To petition for getting a divorce, you must pay a cost of £593. How you pay is determined by how you apply. After that, you’ll receive a notification that your application has been approved, and it will not return your fee.

If you have received any benefits or have a low income, you may be eligible for free assistance.

Online applications are accepted.

You can file for divorce through the internet. To apply online, you’ll need a debit or credit card.

Apply by post or in Welsh 

To begin getting a divorce, fill out a divorce application form D8 (‘divorce petition’).

A Citizens Advice Bureau can assist you in filling out the form.

They should send at least three copies of the paperwork to your local divorce centre. They will send one copy to your husband or wife. If you mentioned someone your husband or wife had an affair with, you must give four copies. Hide a copy of the paperwork for yourself.

How to Make a Payment 

You can pay in one of two ways:

1. Debit or credit card – the divorce centre will contact you to make a payment.

2. a check made out to “HM Courts and Tribunals Service.”

What happens once you submit your application?

They will thoroughly examine your application. If it’s correct, you’ll receive the following:

1. an acknowledgement that your application has been approved (sent out)

2. a divorce centre-stamped copy of your application

3. a case reference number

If you applied online, it could take up to 10 days, and if you applied by mail, it could take longer, up to a month.

The divorce application and an ‘acknowledgement of service’ form will be sent to your spouse or wife by the court. Your spouse will be required to react to your divorce petition.

If you mention someone your husband or wife had an affair with, they will receive a copy of the application and be invited to respond.

Your partner or spouse responds.

Your spouse or wife is asked on the acknowledgement of service form if they:

1. consent to the divorce

2. aim to make every effort to avoid the divorce (defend it)

3. refuse to pay the charges (if you’ve requested them).

Within eight days, your husband or wife must answer.

If they’re on board with the divorce,

You can proceed with your divorce by requesting a decree nisi.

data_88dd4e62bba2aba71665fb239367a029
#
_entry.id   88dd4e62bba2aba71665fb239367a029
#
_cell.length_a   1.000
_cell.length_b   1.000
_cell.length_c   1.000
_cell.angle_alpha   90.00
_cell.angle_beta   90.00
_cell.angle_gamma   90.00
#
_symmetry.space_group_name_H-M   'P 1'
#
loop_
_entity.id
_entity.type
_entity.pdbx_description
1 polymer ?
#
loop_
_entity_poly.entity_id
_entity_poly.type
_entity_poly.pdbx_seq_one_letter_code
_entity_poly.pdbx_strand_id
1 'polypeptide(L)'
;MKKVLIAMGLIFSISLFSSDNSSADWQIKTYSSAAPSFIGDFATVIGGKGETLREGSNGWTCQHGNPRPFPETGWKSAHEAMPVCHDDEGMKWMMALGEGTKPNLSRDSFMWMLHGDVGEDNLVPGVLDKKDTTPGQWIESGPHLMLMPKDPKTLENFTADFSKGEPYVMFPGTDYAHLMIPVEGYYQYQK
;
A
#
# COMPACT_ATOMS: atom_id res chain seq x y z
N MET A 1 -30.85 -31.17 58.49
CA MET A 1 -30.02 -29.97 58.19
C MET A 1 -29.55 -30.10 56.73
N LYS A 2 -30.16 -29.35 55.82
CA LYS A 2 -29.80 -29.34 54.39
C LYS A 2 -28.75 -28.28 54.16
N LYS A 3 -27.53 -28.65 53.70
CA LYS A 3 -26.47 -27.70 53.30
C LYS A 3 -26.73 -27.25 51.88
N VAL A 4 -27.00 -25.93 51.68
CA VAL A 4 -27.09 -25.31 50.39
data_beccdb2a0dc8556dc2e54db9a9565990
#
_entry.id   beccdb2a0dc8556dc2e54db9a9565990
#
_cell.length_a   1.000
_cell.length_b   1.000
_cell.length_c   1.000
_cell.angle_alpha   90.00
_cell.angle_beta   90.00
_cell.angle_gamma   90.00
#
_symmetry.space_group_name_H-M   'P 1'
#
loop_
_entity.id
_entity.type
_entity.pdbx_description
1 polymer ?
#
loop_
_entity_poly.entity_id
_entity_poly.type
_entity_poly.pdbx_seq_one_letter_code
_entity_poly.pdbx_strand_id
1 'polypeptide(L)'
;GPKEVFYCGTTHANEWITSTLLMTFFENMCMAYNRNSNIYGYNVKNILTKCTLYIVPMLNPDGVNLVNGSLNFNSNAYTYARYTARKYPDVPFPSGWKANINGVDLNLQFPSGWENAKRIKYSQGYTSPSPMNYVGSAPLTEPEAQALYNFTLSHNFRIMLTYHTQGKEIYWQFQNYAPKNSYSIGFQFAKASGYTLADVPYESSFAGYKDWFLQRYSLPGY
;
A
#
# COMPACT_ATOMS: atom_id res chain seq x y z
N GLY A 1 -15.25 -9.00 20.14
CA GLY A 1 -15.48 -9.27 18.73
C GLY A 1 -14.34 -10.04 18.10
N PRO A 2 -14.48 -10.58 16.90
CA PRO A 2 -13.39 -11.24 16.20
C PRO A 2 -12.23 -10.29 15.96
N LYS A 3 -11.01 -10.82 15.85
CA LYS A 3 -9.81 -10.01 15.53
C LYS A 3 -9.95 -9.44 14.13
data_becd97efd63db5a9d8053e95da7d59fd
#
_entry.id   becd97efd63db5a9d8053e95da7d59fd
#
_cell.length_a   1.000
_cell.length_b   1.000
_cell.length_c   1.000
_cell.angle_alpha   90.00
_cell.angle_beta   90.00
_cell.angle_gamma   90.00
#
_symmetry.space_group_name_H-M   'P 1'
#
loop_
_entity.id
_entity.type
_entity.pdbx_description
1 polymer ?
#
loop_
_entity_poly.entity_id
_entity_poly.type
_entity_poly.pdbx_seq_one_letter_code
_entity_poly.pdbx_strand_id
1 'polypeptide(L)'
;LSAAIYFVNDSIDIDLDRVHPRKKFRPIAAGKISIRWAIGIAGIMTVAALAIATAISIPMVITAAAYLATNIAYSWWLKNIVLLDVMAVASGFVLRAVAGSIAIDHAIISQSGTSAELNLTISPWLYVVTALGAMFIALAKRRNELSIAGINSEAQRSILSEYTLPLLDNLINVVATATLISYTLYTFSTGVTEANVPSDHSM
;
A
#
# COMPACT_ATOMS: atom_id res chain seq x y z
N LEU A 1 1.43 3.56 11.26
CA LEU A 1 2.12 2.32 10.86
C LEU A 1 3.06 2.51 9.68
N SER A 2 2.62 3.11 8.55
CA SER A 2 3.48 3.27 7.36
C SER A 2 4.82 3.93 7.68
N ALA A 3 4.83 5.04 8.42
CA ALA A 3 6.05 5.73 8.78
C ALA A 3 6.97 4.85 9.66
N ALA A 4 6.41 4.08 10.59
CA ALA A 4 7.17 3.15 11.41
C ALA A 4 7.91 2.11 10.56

If they decide to fight the divorce

Your husband or wife will be required to fill out a ‘response to divorce’ form explaining why they oppose the divorce. They have 28 days from the time they receive the divorce application to do this task.

If they do not file a ‘response to divorce’ form, you might petition for a decree nisi to keep the divorce going.

You may have to go to court to discuss the case if they do not promptly respond to the divorce petition.

Apply for a nisi decree.

If your spouse refuses to defend about getting a divorce case, you might get a decree nisi.

A decree nisi is a document that presents that the court sees no reason why you should not divorce.

You can still file for a decree nisi if your spouse or wife refuses to agree on getting a divorce. You must, however, attend a court hearing to argue your case, at which a judge will decide whether or not to give you a decree nisi.

If you’ve already been assigned a hearing date, the court will call you and inform you of the details.

How to Apply 

To get a decree nisi, read the instructions and then complete the decree nisi application.

You must also sign a declaration attesting to the accuracy of the information you provided in your divorce petition.

There are five different statement types to choose from; use the one that best fits the reason for your divorce:

1. accusation of adultery

2. comment on outrageous behaviour

3. statement of desertion

4. A statement of separation for two years

5. A statement of 5 years separation

Please attached a copy of your husband’s or wife’s divorce petition response.

Obtaining a nisi decree

If the judge agrees, the court will issue a certificate to you and your spouse. It could take a few weeks.